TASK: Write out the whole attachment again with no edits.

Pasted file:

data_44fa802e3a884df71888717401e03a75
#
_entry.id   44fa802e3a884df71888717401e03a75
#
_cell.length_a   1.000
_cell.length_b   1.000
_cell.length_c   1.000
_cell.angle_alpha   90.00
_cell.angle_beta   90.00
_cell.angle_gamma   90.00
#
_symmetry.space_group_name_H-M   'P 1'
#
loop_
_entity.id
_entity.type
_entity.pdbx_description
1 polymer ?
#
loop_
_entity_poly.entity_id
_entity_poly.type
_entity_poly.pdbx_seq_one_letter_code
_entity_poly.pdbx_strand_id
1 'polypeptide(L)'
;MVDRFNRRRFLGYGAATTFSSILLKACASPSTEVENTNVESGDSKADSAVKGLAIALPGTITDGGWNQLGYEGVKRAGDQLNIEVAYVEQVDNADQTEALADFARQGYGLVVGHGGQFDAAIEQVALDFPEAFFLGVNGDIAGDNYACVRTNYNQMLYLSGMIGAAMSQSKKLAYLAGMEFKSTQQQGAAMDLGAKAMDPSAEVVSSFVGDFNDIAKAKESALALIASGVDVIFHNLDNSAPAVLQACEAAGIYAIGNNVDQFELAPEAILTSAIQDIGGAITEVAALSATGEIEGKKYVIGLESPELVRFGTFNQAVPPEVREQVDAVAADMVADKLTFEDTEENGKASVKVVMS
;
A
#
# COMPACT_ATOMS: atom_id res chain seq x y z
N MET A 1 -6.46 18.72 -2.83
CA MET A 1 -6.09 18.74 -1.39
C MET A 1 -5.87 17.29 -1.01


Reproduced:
data_44fa802e3a884df71888717401e03a75
#
_entry.id   44fa802e3a884df71888717401e03a75
#
_cell.length_a   1.000
_cell.length_b   1.000
_cell.length_c   1.000
_cell.angle_alpha   90.00
_cell.angle_beta   90.00
_cell.angle_gamma   90.00
#
_symmetry.space_group_name_H-M   'P 1'
#
loop_
_entity.id
_entity.type
_entity.pdbx_description
1 polymer ?
#
loop_
_entity_poly.entity_id
_entity_poly.type
_entity_poly.pdbx_seq_one_letter_code
_entity_poly.pdbx_strand_id
1 'polypeptide(L)'
;MVDRFNRRRFLGYGAATTFSSILLKACASPSTEVENTNVESGDSKADSAVKGLAIALPGTITDGGWNQLGYEGVKRAGDQLNIEVAYVEQVDNADQTEALADFARQGYGLVVGHGGQFDAAIEQVALDFPEAFFLGVNGDIAGDNYACVRTNYNQMLYLSGMIGAAMSQSKKLAYLAGMEFKSTQQQGAAMDLGAKAMDPSAEVVSSFVGDFNDIAKAKESALALIASGVDVIFHNLDNSAPAVLQACEAAGIYAIGNNVDQFELAPEAILTSAIQDIGGAITEVAALSATGEIEGKKYVIGLESPELVRFGTFNQAVPPEVREQVDAVAADMVADKLTFEDTEENGKASVKVVMS
;
A
#
# COMPACT_ATOMS: atom_id res chain seq x y z
N MET A 1 -6.46 18.72 -2.83
CA MET A 1 -6.09 18.74 -1.39
C MET A 1 -5.87 17.29 -1.01